Grammar can actually be a lot of fun. One of my favorite methods to introduce grammar concepts is with an old public domain book called Grammarland. This is a cute story that introduces the parts of speech as characters in a story. Each character is called to a court room and asked to prove themselves useful. As the characters are grilled by the judge, the students are invited to be the jury, and are given fun little exercises to help determine the verdict. 

After this book, we move on to more formal studies. There are lots of different grammar curriculum you can use to suit your style and method of homeschooling. But for extra practice, try using Mad Libs—It’s grammar practice for the whole family, and it can be hilarious!

Sarah is a single parent of 6, from infancy to teenager, including two special needs children. She and her princesses live in Waterloo, Ontario, Canada, where they enjoy homeschooling, playing, and growing together as a family. She runs ,  a virtual business support agency from home and helps other women start businesses. Sarah blogs at   and you can find her on Facebook or Twitter  @RaisingRoyals , or on Instagram or Pinterest  @xerarose.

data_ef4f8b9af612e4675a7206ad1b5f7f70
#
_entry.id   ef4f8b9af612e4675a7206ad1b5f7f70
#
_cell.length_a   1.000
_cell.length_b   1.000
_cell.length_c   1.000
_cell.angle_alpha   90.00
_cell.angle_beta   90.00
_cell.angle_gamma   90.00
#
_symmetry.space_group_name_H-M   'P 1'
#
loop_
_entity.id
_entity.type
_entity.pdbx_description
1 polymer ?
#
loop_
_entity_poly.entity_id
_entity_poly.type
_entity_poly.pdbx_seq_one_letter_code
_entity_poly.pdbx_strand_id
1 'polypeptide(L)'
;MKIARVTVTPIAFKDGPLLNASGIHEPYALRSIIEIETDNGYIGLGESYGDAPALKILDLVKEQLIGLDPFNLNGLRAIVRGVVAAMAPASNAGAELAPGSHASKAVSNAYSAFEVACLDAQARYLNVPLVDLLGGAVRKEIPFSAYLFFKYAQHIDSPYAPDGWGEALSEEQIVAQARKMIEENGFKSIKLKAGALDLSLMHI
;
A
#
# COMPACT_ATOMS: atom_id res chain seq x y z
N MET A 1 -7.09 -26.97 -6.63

Looking for a grammar program that produces smiles, not tears? Easy Grammar Systems’ award-winning grammar program does just that! “I have a child who hated grammar…it brought her to tears. I switched to Easy Grammar! WOW! She’s like a new student. This is the best grammar curriculum ever…!” L.R./U.S.

Hey Mom,

If you’re still in the THROES of school while reading this, it’s time to THROW it aside and get onto the business of taking summer vacation! Or in the vernacular of the old school poem, it’s time to "let the monkeys out.”